In the last election season, Mindy Schiller asked her sixth-grade history class to develop a fictional candidate and create a commercial persuading classmates to vote for him (or her). Teaching at a Jewish day school in Barack Obama’s very liberal Hyde Park neighborhood, she wondered whether students might deviate from their parents’ beliefs, she writes in The American Thinker.
How to explain the concept of a graduated income tax to a 6th-grader? Badly-shaped pies scattered the whiteboard alongside percentages and proportions. . . . We tackled welfare, immigration, and national security . . .
Things got interesting when we discussed the candidates’ views on health insurance. This I defined as putting money into a communal pot so that someday, if we need it, there will be enough money in that pot to help individuals through a difficult time.
“But where does that money come from?” asked one boy.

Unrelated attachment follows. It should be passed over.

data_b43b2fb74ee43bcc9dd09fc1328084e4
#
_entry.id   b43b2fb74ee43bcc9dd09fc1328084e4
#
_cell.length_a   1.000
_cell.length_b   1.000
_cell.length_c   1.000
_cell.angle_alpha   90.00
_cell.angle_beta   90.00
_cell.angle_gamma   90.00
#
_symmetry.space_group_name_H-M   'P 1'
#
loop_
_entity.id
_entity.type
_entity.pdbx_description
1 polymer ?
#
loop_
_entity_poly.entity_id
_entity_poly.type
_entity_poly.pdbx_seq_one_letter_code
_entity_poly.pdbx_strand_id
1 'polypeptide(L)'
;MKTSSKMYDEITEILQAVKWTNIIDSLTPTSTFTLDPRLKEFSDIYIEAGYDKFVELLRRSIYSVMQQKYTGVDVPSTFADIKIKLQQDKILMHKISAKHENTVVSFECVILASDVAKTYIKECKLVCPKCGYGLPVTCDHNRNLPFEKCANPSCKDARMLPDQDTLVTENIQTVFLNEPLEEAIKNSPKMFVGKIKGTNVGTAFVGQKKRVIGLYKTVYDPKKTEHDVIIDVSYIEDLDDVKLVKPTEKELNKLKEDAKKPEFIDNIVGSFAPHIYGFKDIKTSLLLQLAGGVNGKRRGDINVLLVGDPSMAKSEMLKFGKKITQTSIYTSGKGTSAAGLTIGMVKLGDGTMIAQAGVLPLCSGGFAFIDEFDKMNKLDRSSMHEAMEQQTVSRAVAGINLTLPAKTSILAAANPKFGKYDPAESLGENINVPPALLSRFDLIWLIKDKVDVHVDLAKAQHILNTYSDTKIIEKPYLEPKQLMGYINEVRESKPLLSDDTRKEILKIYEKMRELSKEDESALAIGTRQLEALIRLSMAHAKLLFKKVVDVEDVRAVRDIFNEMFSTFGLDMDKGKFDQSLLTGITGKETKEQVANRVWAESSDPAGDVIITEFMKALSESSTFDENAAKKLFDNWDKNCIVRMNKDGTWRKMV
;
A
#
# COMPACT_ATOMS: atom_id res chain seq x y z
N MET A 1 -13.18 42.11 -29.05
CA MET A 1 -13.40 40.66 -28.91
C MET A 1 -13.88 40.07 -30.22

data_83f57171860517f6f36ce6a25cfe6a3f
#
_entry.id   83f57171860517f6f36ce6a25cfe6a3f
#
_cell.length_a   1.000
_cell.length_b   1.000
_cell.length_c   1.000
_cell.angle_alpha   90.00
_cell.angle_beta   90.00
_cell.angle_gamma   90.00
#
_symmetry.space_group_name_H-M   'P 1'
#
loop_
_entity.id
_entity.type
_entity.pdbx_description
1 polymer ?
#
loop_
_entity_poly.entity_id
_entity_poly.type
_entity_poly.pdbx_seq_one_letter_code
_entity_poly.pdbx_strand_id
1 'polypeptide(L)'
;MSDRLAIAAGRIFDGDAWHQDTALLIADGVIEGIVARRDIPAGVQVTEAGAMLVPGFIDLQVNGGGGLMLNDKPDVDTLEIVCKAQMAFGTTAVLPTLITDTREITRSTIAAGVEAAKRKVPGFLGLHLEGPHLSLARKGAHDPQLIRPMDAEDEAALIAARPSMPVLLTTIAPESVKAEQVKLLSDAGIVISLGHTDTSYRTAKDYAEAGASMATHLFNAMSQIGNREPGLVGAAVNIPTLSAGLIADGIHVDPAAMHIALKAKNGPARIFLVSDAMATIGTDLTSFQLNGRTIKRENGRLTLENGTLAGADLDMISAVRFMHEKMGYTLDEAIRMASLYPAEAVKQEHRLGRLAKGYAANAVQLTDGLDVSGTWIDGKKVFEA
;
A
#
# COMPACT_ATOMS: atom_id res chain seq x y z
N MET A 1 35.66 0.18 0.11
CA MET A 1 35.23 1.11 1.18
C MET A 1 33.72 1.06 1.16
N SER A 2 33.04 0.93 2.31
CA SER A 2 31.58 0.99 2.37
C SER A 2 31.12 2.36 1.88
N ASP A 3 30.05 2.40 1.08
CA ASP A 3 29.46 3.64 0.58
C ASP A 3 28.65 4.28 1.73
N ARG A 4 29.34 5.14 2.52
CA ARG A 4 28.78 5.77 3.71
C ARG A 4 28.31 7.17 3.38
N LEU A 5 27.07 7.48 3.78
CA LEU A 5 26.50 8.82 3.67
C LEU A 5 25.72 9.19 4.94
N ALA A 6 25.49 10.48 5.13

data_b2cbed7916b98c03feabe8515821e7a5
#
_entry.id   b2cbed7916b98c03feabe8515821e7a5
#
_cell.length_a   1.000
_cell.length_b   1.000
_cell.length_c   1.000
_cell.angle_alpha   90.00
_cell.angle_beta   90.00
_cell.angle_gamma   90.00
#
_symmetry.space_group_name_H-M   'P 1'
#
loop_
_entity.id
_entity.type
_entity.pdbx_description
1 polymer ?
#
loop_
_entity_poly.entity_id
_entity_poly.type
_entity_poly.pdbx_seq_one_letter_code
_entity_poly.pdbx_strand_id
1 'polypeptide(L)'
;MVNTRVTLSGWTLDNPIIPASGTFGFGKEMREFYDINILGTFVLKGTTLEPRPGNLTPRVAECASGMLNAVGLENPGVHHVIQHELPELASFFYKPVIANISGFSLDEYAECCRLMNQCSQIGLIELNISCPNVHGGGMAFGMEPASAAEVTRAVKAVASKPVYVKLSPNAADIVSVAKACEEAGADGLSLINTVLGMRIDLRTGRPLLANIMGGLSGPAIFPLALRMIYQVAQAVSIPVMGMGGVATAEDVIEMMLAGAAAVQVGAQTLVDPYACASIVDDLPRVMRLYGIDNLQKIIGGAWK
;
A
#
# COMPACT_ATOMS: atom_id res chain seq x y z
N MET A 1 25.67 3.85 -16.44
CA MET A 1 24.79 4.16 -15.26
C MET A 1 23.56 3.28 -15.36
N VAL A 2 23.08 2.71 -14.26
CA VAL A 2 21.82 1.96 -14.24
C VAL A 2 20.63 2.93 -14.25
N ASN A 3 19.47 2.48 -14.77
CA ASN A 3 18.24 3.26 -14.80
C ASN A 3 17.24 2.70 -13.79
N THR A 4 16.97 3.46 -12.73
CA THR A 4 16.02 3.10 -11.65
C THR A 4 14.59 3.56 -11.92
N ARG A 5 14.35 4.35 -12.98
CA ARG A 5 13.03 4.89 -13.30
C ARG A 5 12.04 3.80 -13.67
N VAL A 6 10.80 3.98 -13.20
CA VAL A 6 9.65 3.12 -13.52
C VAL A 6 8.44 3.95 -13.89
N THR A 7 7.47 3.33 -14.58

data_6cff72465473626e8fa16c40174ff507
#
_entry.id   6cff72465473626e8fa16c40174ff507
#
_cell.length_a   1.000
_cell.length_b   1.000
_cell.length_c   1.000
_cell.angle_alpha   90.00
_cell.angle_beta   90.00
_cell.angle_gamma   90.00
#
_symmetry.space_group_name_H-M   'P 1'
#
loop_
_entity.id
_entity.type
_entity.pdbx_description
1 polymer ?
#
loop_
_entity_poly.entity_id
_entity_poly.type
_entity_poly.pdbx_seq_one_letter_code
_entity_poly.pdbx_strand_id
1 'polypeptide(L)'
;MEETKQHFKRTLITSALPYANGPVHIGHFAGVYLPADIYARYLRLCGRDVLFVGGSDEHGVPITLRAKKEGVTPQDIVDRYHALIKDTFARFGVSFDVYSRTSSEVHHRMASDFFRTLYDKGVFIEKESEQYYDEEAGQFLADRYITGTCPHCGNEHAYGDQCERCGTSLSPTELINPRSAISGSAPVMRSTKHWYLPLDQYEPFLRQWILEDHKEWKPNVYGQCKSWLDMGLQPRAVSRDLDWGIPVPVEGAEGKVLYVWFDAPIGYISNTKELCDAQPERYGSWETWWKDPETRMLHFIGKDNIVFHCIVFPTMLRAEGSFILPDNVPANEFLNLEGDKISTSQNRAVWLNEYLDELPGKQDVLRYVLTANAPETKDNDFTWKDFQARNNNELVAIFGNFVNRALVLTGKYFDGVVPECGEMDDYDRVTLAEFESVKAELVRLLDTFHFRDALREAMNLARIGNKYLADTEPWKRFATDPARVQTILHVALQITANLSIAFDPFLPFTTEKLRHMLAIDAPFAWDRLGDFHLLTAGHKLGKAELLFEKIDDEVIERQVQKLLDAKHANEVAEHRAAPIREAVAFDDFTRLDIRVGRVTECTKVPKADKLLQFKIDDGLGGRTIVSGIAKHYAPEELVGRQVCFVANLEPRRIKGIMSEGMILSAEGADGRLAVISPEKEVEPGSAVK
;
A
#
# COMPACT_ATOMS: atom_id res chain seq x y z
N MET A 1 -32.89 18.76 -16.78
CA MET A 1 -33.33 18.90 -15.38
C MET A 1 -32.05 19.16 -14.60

“From our salaries,” I told him. “Every time we get paid, there’s a deduction for insurance.”
Students were dubious about that and even more critical of unemployment insurance. They worried about freeloaders.
One girl got up and pointed at a leftover pie on the board. “If you give away enough of your paycheck to welfare,” she said, “then pretty soon won’t you be the one who needs it?”
“Well,” I said, measuring my words, “that’s why some people are against raising taxes. But others would argue that most of the taxes are paid by people who can afford them.”
The next day, they took an online quiz produced by the nonpartisan ProCon.org that asked a range of questions. “Should abortion remain legal?” “Should felons be allowed to vote?”
The quiz generated a student’s preference of candidate from a choice of five: Barack Obama, Mitt Romney, (Green) Jill Stein, (Libertarian) Gary Johnson, and (Constitution Party) Virgil Goode.
During class, several students learned their views were closest to Virgil Goode. Only one was closest to Obama. Schiller told them to finish at home, asking their parents for help understanding any tricky questions.
By the next day, all were Obama supporters.
My daughter, then 15, was indignant when I explained why money was missing from her very first paycheck (as an assistant Sunday school teacher.) “I worked for that money!” she said. “I earned that money!”
And now she’s an Obama voter.